Public debt doubles, but...

“We need to stop the gravy train before it is too late. As you know, Africans like watching things go out of hand, then start fighting instead of taking corrective measures.” That’s how economist refer to the Namibian public debt increase by 50% over the past twelve months, from N$10 billion to about N$20 billion.

The government benchmark on debt is 25% of the country’s Gross Domestic Product (GDP) which is currently about N$90 billion.
“Doubling your debt in such a short period of time is irresponsible, especially when you are spending someone else’s (taxpayer) money. This is worsened by the fact that a big portion of this money will be spent on government infrastructure that does not generate income in the short-run,” says Martina Mwinga, an economist with First Capital.
Economist Robin Sherbourne also cautions: “Although the debt is still just below the benchmark, contingency liabilities could cause debt to spiral out of control. In this case, international investors may view the country as a risk.”
The national debt doubled mainly as a result of an increase in expenditure brought about by the Targeted Intervention Program for Employment and Economic Growth (TIPEEG), a N$15 billion programme aimed at creating 100,000 jobs over three years, but was not initially budgeted for. Other contributing factors were the N$844 million for the increase in civil servants remuneration earlier this year as well as the foreign borrowing of N$5 billion in the form of a EUR500 million Eurobond.
Economist and researcher Klaus Schade is not worried by the debt increase.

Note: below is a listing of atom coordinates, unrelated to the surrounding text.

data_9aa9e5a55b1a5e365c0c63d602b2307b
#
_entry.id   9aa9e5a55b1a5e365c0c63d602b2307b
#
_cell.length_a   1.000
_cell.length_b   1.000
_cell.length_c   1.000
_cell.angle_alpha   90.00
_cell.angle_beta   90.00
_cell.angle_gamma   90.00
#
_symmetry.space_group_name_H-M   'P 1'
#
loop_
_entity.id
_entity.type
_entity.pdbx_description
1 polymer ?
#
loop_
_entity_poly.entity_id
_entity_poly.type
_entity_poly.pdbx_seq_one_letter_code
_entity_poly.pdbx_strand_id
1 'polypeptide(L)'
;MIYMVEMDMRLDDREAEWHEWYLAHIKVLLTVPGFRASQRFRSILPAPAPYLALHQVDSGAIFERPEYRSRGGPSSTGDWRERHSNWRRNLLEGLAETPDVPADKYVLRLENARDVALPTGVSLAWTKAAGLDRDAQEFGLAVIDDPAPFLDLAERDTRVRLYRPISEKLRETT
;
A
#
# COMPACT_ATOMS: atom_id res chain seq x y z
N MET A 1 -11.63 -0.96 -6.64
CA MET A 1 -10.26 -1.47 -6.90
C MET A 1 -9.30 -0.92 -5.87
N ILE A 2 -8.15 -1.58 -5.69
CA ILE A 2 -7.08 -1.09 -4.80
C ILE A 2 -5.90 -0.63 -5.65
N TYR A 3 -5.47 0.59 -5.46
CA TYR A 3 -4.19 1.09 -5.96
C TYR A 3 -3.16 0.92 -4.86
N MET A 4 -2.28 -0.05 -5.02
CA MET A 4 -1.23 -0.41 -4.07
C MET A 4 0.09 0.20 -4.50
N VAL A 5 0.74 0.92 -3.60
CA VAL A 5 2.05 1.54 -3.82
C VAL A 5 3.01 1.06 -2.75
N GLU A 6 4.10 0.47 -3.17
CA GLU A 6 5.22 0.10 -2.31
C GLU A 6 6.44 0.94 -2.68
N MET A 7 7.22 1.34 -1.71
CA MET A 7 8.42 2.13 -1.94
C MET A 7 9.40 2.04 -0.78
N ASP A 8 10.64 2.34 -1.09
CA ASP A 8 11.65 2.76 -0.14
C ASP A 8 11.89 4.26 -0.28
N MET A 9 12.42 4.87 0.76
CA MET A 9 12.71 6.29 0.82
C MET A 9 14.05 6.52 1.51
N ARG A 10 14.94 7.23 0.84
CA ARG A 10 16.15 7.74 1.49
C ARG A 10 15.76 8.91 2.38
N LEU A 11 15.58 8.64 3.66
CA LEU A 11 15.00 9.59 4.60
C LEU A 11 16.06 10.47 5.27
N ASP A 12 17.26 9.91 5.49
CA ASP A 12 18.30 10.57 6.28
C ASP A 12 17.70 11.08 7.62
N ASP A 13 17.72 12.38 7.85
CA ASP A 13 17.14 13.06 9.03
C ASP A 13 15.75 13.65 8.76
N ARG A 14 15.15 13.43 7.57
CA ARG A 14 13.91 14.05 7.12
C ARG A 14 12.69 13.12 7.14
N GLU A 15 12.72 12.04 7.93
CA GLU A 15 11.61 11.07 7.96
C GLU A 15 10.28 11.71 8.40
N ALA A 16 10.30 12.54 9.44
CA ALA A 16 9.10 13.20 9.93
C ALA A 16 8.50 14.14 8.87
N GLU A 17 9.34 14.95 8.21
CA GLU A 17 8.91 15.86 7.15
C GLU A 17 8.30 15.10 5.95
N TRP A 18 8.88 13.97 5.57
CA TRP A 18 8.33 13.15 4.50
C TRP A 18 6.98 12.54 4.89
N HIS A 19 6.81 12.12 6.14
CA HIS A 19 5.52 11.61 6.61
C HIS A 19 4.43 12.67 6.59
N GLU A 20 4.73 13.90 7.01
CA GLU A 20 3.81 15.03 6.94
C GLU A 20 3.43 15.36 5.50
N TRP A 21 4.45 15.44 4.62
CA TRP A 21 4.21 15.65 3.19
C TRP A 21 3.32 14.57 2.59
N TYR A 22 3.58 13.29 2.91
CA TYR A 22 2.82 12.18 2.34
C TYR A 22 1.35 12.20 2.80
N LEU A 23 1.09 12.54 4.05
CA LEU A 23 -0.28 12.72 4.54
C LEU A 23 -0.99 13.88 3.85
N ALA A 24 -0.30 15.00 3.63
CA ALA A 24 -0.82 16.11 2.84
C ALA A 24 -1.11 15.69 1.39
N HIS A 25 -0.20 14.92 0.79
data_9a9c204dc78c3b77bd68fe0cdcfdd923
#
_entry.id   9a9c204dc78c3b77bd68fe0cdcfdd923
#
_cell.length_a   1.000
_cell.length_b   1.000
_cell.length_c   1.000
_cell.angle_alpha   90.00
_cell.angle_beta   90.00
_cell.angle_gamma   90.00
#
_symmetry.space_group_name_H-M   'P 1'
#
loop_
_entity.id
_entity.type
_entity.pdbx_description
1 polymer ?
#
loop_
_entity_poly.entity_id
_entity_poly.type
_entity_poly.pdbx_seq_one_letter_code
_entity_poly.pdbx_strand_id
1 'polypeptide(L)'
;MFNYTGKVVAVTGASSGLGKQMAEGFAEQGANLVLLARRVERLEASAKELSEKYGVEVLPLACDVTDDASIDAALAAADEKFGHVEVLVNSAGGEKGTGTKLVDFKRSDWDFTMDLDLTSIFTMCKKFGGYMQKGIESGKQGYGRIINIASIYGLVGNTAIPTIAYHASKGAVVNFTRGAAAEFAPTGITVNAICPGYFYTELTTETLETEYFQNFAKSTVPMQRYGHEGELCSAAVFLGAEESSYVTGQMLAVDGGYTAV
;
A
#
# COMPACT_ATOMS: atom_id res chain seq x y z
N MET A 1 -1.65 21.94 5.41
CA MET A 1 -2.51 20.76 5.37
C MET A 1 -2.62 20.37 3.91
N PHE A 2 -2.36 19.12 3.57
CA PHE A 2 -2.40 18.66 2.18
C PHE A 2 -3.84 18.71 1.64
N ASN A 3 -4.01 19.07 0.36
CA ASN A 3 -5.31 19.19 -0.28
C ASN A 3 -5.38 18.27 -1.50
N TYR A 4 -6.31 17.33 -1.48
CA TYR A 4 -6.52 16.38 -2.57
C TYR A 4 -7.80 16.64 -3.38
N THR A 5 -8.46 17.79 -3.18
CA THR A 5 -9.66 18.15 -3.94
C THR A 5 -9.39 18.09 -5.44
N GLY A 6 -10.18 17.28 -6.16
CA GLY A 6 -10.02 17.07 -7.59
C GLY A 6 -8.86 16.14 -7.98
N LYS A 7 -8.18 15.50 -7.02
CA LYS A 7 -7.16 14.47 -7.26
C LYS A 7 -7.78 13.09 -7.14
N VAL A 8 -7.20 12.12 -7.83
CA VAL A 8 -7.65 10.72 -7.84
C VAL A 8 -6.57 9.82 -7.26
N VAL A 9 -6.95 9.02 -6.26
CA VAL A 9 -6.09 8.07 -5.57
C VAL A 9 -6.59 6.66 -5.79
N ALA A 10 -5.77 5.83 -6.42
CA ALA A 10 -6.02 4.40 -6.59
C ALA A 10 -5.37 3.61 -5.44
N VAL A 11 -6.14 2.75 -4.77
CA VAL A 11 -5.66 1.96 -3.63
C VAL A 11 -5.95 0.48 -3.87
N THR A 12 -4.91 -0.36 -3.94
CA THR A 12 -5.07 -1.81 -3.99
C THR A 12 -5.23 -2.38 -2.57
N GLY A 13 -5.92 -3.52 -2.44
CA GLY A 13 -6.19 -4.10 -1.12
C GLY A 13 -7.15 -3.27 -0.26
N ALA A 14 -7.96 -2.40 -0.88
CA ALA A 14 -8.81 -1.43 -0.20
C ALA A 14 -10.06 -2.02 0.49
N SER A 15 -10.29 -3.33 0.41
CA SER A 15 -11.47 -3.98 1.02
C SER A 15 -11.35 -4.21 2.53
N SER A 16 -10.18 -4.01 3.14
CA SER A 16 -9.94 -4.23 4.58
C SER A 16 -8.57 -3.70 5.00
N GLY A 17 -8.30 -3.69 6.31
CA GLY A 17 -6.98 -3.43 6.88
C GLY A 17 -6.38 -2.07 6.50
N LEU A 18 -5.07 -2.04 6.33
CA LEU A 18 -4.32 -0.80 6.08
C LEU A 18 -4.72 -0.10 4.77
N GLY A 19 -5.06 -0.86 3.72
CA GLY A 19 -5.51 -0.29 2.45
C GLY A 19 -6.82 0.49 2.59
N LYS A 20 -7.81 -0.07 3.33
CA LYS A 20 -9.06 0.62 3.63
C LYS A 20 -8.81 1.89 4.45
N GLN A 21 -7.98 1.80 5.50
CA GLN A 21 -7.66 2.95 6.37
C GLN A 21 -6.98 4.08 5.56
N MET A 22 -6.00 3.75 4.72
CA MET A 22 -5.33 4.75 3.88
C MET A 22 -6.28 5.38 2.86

“While the international benchmark for national debt is 60% to the GDP, Namibia’s total public debt is still below 20% of the GDP, one of the lowest public debt ratios in the world. We need to ensure that the money is spent wisely and results in the creation of sustainable jobs and in attracting private investment,” says Schade.
Economist Martin Mwinga praised the Finance Ministry for reducing the budget deficit from 7% of the GDP to surpluses of more than 1% and broadening the tax collection base despite the reduction of revenue from SACU. However, he is concerned about government expenditure as well:
“With the release of the unemployment figures at 51% there was panic and overreaction and a massive spending programme (TIPEEG) was introduced that saw a deficit of around 9% and debt to GDP increasing from below 20% to more than 30%,” stresses Mwinga.
In its current form TIPEEG is not seen as genuinely targeting unemployment but rather economic growth in a few priority sectors. Sherbourne reckons that TIPEEG is not growth oriented and therefore cannot create sustainable jobs, describing it as a temporary sticking plaster.
“TIPEEG will just empower a few ‘tenderpreneurs’, unless it is revised to suit the dynamics of the Namibian economy to make an impact on rural production. The money spent now will be a waste that could result in a debt trap just like in other African countries, the USA and Europe,” Mwinga notes.